Nye has been a Lannan Fellow, a Guggenheim Fellow, and a Witter Bynner Fellow (Library of Congress). She has received a Lavan Award from the Academy of American Poets, the Isabella Gardner Poetry Award, the Lee Bennett Hopkins Poetry Award, the Paterson Poetry Prize, four Pushcart Prizes, the Robert Creeley Prize, and “The Betty Prize” from Poets House, for service to poetry, and numerous honors for her children’s literature, including two Jane Addams Children’s Book Awards. In 2011, Nye won the Golden Rose Award, given by the New England Poetry Club, the oldest poetry reading series in the country. Her collection 19 Varieties of Gazelle was a finalist for the National Book Award. Her work has been presented on National Public Radio on A Prairie Home Companion and The Writer’s Almanac and she has been featured on two PBS poetry specials including “The Language of Life with Bill Moyers” and also appeared on NOW with Bill Moyers. Nye has been affiliated with The Michener Center for writers at the University of Texas at Austin for 20 years and also poetry editor at The Texas Observer for 20 years. In January 2010, Nye was elected to the Board of Chancellors of the Academy of American Poets, she is a laureate of the 2013 NSK Neustadt Award for Children’s Literature, and in 2017 the American Library Association presented her with the 2018 May Hill Arbuthnot Honor Lecture Award. In 2018, the Texas Institute of Letters awarded Nye the Lon Tinkle Award for Lifetime Achievement. She is Professor of Creative Writing – Poetry at Texas State University.
Photo Credit: Chehalis Hegner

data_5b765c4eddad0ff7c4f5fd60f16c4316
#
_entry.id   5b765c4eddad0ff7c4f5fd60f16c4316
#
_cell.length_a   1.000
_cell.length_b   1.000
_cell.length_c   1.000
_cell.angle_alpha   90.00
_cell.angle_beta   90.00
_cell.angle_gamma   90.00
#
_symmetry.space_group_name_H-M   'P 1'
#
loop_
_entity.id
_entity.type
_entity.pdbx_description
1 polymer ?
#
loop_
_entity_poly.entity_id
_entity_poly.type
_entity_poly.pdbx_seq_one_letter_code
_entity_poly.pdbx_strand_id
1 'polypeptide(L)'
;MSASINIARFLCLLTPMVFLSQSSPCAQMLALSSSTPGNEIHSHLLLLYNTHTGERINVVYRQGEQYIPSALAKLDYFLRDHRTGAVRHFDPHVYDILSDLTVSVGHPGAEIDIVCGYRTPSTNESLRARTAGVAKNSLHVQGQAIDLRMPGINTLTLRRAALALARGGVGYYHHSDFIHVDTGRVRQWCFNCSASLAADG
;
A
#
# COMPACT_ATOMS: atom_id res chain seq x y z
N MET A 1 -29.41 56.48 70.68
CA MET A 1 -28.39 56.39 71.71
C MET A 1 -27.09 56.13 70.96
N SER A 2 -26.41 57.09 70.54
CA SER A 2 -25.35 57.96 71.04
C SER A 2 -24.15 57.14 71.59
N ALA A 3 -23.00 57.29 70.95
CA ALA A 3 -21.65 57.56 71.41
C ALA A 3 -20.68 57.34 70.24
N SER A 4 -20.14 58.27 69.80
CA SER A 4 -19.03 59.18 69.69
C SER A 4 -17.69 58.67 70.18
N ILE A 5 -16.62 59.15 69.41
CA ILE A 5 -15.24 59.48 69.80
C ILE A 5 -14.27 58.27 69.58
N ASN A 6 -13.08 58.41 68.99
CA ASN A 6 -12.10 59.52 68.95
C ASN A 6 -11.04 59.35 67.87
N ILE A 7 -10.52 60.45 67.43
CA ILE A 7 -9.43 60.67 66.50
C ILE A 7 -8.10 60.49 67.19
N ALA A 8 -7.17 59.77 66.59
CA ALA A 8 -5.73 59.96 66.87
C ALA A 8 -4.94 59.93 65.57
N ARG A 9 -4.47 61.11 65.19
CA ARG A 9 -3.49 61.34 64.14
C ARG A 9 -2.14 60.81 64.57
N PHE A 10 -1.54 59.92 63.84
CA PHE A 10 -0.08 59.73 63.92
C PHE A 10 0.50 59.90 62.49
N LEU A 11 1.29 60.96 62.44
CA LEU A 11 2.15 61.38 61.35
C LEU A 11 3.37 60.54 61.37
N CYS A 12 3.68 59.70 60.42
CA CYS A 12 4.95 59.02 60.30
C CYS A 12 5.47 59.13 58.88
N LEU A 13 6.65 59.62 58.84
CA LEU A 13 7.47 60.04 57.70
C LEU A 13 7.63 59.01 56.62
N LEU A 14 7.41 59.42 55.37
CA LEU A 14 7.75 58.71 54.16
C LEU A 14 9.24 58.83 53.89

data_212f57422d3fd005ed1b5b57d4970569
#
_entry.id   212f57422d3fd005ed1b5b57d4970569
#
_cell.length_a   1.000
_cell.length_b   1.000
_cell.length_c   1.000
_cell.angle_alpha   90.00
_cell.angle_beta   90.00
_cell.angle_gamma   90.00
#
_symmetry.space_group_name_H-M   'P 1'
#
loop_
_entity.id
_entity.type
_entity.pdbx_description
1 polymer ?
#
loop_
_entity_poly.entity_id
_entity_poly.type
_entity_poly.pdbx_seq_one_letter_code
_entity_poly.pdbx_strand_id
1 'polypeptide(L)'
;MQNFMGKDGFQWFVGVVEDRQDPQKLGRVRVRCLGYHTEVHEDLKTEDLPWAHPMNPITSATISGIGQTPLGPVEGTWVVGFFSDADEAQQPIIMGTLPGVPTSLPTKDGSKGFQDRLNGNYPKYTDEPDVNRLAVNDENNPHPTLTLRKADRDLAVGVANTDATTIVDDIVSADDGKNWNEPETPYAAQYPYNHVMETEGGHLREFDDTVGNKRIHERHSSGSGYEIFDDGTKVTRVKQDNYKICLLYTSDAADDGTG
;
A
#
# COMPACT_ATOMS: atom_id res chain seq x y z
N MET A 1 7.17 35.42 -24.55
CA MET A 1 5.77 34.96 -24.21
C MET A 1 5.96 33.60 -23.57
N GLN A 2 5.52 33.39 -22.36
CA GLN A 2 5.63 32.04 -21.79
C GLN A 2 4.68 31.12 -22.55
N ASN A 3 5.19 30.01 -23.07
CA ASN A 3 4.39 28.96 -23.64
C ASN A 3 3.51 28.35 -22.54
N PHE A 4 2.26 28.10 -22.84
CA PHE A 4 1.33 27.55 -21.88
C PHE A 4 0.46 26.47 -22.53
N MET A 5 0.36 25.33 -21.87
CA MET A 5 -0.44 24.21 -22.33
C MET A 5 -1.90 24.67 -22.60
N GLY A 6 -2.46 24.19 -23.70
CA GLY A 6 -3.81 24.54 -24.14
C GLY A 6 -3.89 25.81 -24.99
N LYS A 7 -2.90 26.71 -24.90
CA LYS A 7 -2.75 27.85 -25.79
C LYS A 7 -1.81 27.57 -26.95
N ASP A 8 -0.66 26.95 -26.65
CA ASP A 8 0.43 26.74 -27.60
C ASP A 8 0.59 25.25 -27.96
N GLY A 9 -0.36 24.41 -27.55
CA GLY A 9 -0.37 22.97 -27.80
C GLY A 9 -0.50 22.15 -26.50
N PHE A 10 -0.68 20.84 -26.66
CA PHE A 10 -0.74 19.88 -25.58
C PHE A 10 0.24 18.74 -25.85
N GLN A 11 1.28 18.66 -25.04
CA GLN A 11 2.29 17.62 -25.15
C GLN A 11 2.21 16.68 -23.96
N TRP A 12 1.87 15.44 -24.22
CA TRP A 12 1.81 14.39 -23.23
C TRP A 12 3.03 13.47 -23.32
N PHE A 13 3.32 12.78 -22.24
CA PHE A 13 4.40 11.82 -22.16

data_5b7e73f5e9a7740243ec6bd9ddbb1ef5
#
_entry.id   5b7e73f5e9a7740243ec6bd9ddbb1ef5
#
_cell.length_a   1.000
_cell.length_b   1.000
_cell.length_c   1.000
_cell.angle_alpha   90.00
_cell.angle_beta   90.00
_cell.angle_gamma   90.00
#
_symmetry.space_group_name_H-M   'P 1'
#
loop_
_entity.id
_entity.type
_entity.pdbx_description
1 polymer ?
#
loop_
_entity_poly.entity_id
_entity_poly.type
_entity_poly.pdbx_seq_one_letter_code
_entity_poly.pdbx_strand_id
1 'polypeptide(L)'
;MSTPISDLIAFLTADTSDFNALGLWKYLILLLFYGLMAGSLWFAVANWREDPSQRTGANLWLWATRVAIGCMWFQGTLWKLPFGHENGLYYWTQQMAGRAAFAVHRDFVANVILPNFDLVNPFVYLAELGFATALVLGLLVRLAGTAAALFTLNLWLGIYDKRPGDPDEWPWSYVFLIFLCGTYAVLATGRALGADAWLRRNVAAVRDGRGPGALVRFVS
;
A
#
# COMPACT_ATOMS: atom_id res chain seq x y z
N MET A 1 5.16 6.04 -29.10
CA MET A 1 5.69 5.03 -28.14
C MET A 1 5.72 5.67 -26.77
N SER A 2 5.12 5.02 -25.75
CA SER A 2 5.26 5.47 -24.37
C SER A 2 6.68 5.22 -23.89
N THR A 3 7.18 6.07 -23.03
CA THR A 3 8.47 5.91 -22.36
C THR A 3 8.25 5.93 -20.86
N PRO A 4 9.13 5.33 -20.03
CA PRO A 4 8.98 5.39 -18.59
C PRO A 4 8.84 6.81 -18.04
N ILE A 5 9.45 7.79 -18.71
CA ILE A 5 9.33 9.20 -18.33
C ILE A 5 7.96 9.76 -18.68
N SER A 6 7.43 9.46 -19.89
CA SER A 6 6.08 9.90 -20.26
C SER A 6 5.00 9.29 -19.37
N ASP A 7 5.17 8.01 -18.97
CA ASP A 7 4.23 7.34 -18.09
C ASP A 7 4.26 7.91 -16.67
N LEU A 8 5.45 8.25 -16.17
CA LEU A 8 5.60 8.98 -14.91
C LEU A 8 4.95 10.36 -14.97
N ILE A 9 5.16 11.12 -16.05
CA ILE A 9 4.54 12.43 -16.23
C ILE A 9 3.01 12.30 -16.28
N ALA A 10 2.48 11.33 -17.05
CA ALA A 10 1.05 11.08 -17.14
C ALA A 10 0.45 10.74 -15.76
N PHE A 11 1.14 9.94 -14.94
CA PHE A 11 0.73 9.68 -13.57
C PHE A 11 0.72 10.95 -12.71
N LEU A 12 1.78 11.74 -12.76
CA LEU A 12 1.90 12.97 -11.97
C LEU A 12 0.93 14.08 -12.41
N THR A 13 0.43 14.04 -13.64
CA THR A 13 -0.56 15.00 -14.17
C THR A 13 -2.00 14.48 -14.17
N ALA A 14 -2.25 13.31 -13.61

Francis Lam is the host of public radio’s “The Splendid Table,” is the editor-at-large at Clarkson Potter, and serves on the board of the Southern Foodways Alliance. His writing has won numerous awards from the James Beard Foundation and the International Association of Culinary Professionals. As an editor, he was responsible for The New York Times cookbooks Cravings by Chrissy Teigen and Koreatown by Deuki Hong and Matt Rodbard, as well as the two-time James Beard Award-winning Victuals by Ronni Lundy.
In past lives, he was a columnist for The New York Times Magazine, a regular judge on “Top Chef Masters,” the features editor at Gilt Taste, a senior writer at Salon, and a contributing editor at Gourmet. His work has appeared in ten editions of the annual Best Food Writing anthology. He believes that, in professional football, that would count as a dynasty; in ancient China, not so much.
Photo Credit: Pableaux Johnson
Vendela Vida is the author of the acclaimed novels The Diver’s Clothes Lie Empty, The Lovers, Let the Northern Lights Erase Your Name, And Now You Can Go, as well as an essay collection Girls on the Verge: Debutante Dips, Drive-Bys, and Other Initiations. She is a founding co-editor of The Believer magazine, and the editor of The Believer Book of Writers Talking to Writers. Vida co-wrote the screenplay for Away We Go, directed by Sam Mendes and starring John Krasinski and Maya Rudolph. Her essays and reviews have appeared in The New Yorker and in The New York Times Book Review.